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www. fibl. org How Organic Agriculture Contributes to Food Availability Lukas Kilcher and Christine www. fibl. org How Organic Agriculture Contributes to Food Availability Lukas Kilcher and Christine Zundel Conference on Organic Agriculture and Food Security, 3 – 5 May 2007 FAO, Rome Archived at http: //orgprints. org/10753/ Rome, May 3, 2007

Fi. BL International Co-operation www. fibl. org Certification, standards and policy Production systems Market Fi. BL International Co-operation www. fibl. org Certification, standards and policy Production systems Market development Training and extension Rome, May 3, 2007

Food Availability Definition Food availability, access, stability and utilization = part of the multi-dimensional Food Availability Definition Food availability, access, stability and utilization = part of the multi-dimensional nature of food security “Availability” of sufficient quantities of food of appropriate quality, supplied through domestic production or inputs www. fibl. org Methods Literature review Case studies Rome, May 3, 2007

Dimensions of Food Availability 1. Productivity: The ultimate benchmark when comparing the performance of Dimensions of Food Availability 1. Productivity: The ultimate benchmark when comparing the performance of agricultural systems!? 2. Efficiency: Does organic agriculture use resources efficiently? 3. Adapted technologies: Make organic agriculture successful www. fibl. org 4. Peri-urban agriculture: Supplying food to millions, while minimizing transportation 5. Markets: How OA makes diverse food available at household, community, national and international levels Rome, May 3, 2007

Productivity: Questions OA = unique combination of low external input technology, environmental conservation and Productivity: Questions OA = unique combination of low external input technology, environmental conservation and input/output efficiency www. fibl. org Farmers are increasingly adopting OA as a method of improving productivity and sustainability. Are diverse OA systems more productive compared to simplified conventional systems? Can OA meet the world’s growing food needs? Rome, May 3, 2007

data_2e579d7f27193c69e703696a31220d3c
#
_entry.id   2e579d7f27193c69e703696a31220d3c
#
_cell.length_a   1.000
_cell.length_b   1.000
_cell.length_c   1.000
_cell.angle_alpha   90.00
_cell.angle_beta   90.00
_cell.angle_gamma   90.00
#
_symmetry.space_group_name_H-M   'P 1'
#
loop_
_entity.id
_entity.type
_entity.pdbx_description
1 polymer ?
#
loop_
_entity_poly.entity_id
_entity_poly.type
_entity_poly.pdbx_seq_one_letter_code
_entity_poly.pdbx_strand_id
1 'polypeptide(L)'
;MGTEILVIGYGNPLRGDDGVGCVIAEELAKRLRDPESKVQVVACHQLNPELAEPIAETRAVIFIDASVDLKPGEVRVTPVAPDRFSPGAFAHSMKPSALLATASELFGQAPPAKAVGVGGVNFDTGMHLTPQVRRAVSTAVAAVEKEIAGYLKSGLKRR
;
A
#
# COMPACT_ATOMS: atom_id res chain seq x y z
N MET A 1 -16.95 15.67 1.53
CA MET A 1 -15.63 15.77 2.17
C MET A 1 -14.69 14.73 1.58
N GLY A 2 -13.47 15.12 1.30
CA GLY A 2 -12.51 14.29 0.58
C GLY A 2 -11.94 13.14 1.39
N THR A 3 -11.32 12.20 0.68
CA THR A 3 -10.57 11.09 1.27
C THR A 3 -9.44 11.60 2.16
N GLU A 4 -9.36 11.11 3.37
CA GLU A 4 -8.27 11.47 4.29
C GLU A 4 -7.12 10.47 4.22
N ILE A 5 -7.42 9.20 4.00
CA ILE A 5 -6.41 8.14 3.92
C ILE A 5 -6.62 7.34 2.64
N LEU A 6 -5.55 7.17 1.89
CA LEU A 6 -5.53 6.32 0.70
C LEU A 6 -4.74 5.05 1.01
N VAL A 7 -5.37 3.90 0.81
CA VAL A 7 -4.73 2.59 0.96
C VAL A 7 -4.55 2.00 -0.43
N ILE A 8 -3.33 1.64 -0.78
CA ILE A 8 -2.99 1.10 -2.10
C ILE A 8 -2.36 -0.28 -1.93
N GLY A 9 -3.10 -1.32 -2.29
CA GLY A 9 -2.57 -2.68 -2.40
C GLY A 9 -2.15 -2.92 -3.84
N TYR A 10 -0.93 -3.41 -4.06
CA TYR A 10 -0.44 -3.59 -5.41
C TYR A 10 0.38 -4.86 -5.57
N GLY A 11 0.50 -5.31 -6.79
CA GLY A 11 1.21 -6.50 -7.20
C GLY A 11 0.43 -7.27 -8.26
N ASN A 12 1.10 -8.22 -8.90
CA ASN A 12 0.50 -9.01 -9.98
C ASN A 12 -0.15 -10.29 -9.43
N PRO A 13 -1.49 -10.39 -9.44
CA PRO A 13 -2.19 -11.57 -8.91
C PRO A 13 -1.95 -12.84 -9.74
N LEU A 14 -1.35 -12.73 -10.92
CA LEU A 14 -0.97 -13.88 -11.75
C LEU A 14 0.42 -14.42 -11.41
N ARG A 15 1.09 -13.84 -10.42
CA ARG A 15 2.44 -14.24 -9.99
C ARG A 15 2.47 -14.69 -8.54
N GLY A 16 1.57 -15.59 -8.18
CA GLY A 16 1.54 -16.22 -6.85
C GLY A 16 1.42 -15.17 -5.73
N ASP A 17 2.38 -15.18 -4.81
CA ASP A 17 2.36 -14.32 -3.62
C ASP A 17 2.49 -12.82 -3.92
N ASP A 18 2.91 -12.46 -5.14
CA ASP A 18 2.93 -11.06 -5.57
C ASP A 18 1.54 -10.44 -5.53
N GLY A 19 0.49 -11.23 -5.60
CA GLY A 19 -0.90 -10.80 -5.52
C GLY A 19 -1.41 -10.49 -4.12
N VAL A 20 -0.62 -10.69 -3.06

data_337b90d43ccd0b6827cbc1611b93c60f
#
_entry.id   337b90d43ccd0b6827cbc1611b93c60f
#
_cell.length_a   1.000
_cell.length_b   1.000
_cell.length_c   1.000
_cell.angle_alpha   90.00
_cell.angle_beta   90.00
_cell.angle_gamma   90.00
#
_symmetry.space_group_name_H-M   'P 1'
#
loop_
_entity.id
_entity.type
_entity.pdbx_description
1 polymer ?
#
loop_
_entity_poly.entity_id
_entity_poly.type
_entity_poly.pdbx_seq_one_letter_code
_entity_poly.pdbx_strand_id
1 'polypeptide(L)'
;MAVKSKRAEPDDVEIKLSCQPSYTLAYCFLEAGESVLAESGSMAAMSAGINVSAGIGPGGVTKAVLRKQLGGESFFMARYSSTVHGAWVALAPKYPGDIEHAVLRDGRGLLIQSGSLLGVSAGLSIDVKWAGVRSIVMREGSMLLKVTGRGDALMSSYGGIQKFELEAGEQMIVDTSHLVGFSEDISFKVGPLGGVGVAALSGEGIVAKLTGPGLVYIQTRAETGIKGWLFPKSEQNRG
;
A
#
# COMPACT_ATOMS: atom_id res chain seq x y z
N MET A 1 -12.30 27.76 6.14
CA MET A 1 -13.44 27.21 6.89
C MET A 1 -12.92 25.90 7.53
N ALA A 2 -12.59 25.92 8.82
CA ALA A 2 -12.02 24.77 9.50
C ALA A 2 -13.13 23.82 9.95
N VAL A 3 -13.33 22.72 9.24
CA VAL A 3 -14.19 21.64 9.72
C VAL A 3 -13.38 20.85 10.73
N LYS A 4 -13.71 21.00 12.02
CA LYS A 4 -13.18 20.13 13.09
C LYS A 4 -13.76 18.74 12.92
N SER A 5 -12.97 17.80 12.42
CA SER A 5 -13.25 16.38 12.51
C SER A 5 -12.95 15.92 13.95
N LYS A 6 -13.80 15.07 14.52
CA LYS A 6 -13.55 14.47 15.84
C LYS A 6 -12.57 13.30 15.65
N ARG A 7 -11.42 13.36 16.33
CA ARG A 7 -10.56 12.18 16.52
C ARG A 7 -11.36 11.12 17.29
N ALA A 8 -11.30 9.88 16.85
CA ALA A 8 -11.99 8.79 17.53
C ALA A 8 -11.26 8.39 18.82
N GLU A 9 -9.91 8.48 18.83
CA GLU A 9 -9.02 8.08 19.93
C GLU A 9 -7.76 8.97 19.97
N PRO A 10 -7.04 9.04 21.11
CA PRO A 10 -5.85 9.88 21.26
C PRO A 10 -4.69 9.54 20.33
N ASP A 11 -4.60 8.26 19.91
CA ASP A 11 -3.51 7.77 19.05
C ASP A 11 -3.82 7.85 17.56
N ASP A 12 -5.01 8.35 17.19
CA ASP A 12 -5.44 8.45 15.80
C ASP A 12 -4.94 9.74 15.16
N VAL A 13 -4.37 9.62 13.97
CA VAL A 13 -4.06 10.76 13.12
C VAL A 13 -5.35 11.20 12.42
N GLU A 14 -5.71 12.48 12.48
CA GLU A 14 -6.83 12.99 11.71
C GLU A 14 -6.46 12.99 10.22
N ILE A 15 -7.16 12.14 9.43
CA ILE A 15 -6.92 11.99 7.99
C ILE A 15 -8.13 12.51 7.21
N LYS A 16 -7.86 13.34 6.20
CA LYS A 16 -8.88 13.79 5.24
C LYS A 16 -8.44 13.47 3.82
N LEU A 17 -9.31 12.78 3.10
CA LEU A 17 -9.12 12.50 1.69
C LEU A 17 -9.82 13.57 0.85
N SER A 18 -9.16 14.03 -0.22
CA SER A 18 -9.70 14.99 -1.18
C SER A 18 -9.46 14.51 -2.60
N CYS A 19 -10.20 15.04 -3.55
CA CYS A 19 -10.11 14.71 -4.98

Yield development after conversion Yield www. fibl. org High input Low input Time Conversion Yield development after conversion Yield www. fibl. org High input Low input Time Conversion 3 -5 years after conversion Rome, May 3, 2007

www. fibl. org Productivity: Temperate & irrigated areas Rome, May 3, 2007 www. fibl. org Productivity: Temperate & irrigated areas Rome, May 3, 2007

Productivity: Arid and semi-arid areas www. fibl. org Seed cotton yields Rome, May 3, Productivity: Arid and semi-arid areas www. fibl. org Seed cotton yields Rome, May 3, 2007

www. fibl. org Productivity: Humid and per-humid areas Rome, May 3, 2007 www. fibl. org Productivity: Humid and per-humid areas Rome, May 3, 2007

www. fibl. org Productivity: Hills and mountains Rome, May 3, 2007 www. fibl. org Productivity: Hills and mountains Rome, May 3, 2007